Yagmur Denizhan: Performance-based control of learning agents and self-fulfilling reductionism.

Yagmur Denizhan: Performance-based control of learning agents and self-fulfilling reductionism. Systema 2 no. 2 (2014) 61-70. ISSN 2305-6991. The article licensed under the Attribution-NonCommercial-NoDerivatives 4.0 International License. A PDF file is here.

Abstract: This paper presents a systemic analysis made in an attempt to explain why half a century after the prime years of cybernetics students started behaving as the reductionist cybernetic model of the mind would predict. It reveals that self-adaptation of human agents can constitute a longer-term feedback effect that vitiates the efficiency and operability of the performance-based control approach.

From the Introduction:

What led me to the line of thought underlying this article  was a strange situation I encountered sometime in 2007 or 2008. It was a new attitude in my sophomore class that I never observed before during my (by then) 18 years’ career. During the lectures whenever I asked some conceptual question in order to check the state of comprehension of the class, many students were returning rather incomprehensible bulks of concepts, not even in the form of a proper sentence; a behaviour one could expect from an inattentive school child who is all of a sudden asked to summarise what the teacher was talking about, but with the important difference that –as I could clearly see– my students were listening to me and I was not even forcing them to answer. After observing several examples of such responses I deciphered the underlying algorithm. Instead of trying to understand the meaning of my question, searching for a proper answer within their newly acquired body of knowledge and then expressing the outcome in a grammatically correct sentence, they were identifying some concepts in my question as keywords, scanning my sentences within the last few minutes for other concepts with high statistical correlation with these keywords, and then throwing the outcome back at me in a rather unordered form: a rather poorly packaged piece of Artificial Intelligence.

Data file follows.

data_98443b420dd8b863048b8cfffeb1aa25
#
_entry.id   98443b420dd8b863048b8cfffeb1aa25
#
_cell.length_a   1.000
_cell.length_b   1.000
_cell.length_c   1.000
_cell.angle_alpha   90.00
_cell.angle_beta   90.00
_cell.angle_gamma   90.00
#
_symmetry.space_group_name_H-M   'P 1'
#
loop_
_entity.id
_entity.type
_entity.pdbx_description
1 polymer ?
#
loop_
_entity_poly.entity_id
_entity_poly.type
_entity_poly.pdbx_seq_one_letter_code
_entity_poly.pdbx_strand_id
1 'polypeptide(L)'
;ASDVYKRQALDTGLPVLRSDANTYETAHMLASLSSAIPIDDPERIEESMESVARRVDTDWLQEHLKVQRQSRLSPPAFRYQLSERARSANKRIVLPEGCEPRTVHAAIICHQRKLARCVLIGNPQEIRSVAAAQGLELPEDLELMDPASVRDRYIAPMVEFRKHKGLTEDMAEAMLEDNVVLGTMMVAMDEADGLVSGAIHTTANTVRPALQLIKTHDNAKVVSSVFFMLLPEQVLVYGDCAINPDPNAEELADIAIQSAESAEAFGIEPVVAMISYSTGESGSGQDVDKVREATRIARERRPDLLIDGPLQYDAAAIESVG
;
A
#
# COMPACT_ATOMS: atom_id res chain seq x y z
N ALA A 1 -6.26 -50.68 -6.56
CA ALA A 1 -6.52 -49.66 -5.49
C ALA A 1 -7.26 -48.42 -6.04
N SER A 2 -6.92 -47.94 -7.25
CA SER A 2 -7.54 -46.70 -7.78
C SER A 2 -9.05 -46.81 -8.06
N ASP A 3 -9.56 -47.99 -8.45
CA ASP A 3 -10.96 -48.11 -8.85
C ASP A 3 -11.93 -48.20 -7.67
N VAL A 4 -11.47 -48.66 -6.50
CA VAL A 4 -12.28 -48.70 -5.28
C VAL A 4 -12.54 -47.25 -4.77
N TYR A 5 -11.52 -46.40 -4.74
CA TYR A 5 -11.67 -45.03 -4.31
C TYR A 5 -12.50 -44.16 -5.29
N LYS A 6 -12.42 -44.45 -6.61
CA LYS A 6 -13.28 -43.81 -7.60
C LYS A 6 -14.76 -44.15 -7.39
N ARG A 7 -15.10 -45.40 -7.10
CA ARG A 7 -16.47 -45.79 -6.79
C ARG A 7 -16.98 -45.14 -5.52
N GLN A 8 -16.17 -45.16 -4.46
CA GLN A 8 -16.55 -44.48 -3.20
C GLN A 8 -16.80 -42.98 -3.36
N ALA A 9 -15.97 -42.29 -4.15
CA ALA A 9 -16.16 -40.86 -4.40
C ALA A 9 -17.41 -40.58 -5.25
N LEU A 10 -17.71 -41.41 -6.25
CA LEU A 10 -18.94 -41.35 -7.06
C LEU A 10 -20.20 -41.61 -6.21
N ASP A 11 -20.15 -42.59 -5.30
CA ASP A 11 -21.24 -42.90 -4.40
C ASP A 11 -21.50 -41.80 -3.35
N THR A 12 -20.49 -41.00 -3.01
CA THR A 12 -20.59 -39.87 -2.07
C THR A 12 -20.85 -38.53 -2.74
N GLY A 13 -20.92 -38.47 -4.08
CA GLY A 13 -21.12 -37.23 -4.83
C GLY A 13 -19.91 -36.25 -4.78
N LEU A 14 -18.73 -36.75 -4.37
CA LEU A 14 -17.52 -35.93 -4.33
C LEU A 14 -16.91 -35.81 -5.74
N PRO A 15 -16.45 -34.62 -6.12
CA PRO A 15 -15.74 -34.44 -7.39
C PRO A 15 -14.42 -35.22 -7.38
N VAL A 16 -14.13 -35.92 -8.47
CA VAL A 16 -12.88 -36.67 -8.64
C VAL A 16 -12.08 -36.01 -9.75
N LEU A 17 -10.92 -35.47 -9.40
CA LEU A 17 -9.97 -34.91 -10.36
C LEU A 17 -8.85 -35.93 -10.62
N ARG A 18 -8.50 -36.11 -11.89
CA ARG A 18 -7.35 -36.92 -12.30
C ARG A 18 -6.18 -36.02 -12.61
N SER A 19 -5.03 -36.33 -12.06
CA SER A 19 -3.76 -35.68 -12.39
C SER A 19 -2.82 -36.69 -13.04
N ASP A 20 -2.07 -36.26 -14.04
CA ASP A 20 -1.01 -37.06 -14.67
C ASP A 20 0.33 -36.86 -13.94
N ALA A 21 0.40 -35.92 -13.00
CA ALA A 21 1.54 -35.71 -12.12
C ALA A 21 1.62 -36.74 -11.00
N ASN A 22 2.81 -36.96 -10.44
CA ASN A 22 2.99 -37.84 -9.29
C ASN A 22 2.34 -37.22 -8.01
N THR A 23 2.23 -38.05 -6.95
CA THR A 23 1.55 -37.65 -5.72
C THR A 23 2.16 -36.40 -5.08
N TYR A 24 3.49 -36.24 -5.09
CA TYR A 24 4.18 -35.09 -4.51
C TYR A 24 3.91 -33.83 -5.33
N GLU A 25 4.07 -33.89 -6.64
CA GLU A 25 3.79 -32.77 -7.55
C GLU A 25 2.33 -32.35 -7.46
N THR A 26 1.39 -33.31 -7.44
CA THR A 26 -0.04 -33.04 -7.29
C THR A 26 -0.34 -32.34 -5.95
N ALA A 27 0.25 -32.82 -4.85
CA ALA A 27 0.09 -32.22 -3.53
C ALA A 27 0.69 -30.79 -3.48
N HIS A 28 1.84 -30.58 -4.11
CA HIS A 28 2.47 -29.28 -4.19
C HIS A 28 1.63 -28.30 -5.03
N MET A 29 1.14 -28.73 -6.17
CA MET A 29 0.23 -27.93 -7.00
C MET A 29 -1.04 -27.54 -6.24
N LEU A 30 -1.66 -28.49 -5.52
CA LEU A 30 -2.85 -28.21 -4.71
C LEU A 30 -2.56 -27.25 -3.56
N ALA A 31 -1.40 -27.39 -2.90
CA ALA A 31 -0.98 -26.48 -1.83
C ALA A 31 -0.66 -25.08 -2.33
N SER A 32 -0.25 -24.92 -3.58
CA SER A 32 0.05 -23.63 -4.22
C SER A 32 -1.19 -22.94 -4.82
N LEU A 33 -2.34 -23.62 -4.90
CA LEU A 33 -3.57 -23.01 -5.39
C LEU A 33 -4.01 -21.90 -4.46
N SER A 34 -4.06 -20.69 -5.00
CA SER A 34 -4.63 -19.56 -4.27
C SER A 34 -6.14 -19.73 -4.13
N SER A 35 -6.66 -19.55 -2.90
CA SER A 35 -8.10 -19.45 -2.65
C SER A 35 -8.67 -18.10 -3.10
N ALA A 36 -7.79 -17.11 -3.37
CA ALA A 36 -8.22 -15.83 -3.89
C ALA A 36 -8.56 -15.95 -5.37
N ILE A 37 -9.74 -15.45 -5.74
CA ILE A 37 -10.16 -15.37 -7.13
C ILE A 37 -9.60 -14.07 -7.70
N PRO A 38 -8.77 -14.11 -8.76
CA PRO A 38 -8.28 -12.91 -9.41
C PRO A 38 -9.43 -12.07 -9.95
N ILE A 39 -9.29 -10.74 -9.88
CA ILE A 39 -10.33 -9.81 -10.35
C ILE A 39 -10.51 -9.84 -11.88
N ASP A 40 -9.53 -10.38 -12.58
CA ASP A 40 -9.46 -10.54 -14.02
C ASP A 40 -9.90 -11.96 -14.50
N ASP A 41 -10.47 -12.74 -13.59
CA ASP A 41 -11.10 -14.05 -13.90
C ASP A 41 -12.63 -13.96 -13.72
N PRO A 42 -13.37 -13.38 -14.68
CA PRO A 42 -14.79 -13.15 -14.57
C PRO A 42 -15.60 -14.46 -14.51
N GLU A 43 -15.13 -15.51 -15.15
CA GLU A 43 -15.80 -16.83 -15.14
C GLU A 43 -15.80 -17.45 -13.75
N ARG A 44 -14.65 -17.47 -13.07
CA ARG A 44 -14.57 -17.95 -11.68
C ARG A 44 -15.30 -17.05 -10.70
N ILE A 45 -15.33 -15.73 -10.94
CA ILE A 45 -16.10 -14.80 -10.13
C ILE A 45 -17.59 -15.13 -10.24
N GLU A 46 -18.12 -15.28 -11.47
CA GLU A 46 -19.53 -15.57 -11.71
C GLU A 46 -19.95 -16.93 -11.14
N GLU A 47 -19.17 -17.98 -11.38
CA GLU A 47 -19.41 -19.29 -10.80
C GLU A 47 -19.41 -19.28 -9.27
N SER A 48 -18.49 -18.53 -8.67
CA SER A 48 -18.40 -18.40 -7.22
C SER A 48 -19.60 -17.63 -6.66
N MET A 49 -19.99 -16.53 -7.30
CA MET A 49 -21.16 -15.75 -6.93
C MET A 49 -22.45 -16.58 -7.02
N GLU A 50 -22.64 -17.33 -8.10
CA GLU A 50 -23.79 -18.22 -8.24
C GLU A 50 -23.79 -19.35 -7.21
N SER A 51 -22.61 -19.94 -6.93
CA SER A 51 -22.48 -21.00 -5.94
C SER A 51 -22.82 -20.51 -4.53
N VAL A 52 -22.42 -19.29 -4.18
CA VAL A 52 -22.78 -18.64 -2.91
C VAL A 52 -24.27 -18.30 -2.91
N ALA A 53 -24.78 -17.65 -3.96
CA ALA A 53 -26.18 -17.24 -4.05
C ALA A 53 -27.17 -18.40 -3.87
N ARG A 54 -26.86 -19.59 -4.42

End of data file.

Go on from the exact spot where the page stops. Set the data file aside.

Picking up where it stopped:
It was a strange experience to witness my students as the embodied proof of the hypothesis of cognitive reductionism that “thinking is a form of computation”. Stranger, though, was the question why all of a sudden half a century after the prime years of cybernetic reductionism we were seemingly having its central thesis1 actualised.

Ivor Grattan-Guinness obituary

From The Guardian, by Tony Crilly

Energetic historian of mathematics and logic

When Ivor Grattan-Guinness, who has died aged 73 of heart failure, became interested in the history of mathematics in the 1960s, it was an area of study widely considered to be irrelevant to mathematics proper, or something that older mathematicians did on retirement. As an undergraduate at Oxford, he found that mathematics was presented drily, with no inkling of the original motivations behind its development. So Ivor set himself the task of asking “What happened in the past?” – as opposed, he said, to taking the heritage viewpoint of asking “How did we get here?”

Read in full.

Ivor Owen Grattan-Guinness, historian of mathematics and logic, born 23 June 1941; died 12 December 2014

MBE to a maths clubs volunteer

From BBC:

A man who runs free maths classes for primary age children has been recognised in the New Year Honours list with an MBE.

Gbolahan Bright has been running the Bright Academy maths clubs for primary age children in London and Essex for the past 20 years.

“I have gained a lot from this society. I have been blessed and it would have been ungrateful of me if I did not give back,” he said.

Of the 500 or so children who have taken the classes, about 50 gained their GCSE while still at primary school.

Read more.

Retraining 15,000 teachers?

Philip Nye writes in a paper  Cameron needs to rethink maths and science plan (12 Dec 2014) that

Under No 10’s plan, 15,000 teachers of other subjects will also retrain as maths or physics teachers, as part of a “major push” to boost maths, science and technology skills.

However, Professor Alan Smithers, director of the Centre for Education and Employment Research at the University of Buckingham says: “It’s really easy to say ‘well, physics is science, so therefore there’ll be people teaching biology, or who have done medicine or engineering [degrees] that we can retrain as physics teachers’. But biology is really as different from physics as, say, history is.”